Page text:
Fake German heiress Anna Sorokin is led away after being sentenced in Manhattan Supreme Court on May 9, 2019. (TIMOTHY A. CLARY /AFP via Getty Images)
Anna Sorokin, the convicted fraudster formerly known as Anna Delvey, does not want to be known as a Grifter anymore. So she’s now selling her own art as apparently non-grifty NFTs. Sorokin, who posed as a German heiress and was later convicted of grand larceny and other crimes after defrauding banks and hotels for hundreds of thousands of dollars, said Thursday that she’s launching a line of 10 non-fungible tokens (NFTs) called “Reinventing Anna,” a play on the title of the Shonda Rhimes-produced Netflix series about Sorokin’s rise and fall, which came out this year.
The NFTs, purchased with cryptocurrency, are called “Anna access cards” and grant the buyer perks like “exclusive livestreams” and one-on-one phone calls, NBC News reported. Three of the cards are “ultra-platinum” NFTs affording the opportunity to meet Sorokin in person, as well as getting a package of “personal items” from Sorokin, according to NBC News.“I’m trying to move away from this, like, quote unquote scammer persona,” Sorokin told NBC News. “This is, like totally, has been pushed upon me by the prosecution and by the following media and by the Netflix show, but I’m trying to move away from that definitely.”Sorokin was sentenced to between four and 12 years in prison in 2019 and was released in February 2021 for good behavior. Just weeks after her release from state prison, Sorokin was arrested by Immigration and Customs Enforcement. She’s been in ICE custody in a detention center in New Jersey since then and is now awaiting deportation to Germany. Sorokin filed an appeal in March to stay in the U.S. Her lawyer cited “serious health issues” and said Sorokin would rather be detained in the U.S. than free in Germany, NBC News reported.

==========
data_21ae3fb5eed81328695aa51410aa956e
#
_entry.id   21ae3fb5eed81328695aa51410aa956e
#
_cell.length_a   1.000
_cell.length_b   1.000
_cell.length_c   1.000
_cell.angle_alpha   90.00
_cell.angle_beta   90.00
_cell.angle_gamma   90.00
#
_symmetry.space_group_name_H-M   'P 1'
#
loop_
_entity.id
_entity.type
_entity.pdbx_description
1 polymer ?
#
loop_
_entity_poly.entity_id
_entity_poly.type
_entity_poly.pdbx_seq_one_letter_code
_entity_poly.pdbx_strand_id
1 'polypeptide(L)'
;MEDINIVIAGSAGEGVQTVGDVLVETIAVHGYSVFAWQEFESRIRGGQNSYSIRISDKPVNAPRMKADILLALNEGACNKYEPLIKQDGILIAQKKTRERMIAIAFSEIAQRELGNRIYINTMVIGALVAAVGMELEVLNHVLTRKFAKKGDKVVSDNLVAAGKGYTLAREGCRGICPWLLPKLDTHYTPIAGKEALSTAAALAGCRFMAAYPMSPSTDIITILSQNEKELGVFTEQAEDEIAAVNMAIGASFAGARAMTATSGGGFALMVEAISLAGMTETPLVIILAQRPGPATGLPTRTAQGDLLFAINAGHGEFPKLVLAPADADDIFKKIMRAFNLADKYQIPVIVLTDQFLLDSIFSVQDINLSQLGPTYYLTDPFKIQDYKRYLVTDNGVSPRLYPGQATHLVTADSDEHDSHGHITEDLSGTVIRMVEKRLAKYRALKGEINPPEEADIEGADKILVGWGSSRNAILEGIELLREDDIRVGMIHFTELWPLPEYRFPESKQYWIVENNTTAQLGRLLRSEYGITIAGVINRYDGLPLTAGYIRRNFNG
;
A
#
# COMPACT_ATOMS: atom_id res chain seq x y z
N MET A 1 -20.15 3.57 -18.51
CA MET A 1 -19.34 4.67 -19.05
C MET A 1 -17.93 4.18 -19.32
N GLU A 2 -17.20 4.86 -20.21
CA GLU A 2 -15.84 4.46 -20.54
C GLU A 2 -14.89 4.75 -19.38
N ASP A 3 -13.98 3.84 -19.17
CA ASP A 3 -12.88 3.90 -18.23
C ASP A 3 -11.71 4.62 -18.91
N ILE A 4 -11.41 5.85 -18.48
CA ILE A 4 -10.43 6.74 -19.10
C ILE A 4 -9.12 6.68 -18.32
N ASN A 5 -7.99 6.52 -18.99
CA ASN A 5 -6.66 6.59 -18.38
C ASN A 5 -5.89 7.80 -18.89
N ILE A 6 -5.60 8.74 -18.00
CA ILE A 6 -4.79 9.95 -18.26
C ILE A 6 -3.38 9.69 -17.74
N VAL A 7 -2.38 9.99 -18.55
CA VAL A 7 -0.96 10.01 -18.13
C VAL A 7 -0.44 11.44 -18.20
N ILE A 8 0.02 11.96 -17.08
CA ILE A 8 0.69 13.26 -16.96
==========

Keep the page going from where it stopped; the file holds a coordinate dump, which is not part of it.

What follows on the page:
“I would not want to just throw away all of this time to be working towards getting [her immigration status] fixed and just say, ‘Oh no, I’d rather go be on my friend’s boat in the south of France,’” Sorokin told NBC News. Since her imprisonment, Sorokin has said she’s turned to art. In March, dozens of artists put on an exhibit in Manhattan featuring works purportedly inspired by Sorokin called “Free Anna Delvey,” and in May, 20 sketches she made while inside prison were featured at an art show called “Allegedly.” Asked by NBC News if she “owes anyone an apology,” Sorokin laughed and said, “I’m not a 12-year-old kid”, before asking, “Who would I be apologizing to?” “The banks that you tried to take the money from,” NBC News’ Savannah Sellers said.“I don’t think they care,” Sorokin said, before adding that what she did was “definitely unethical.”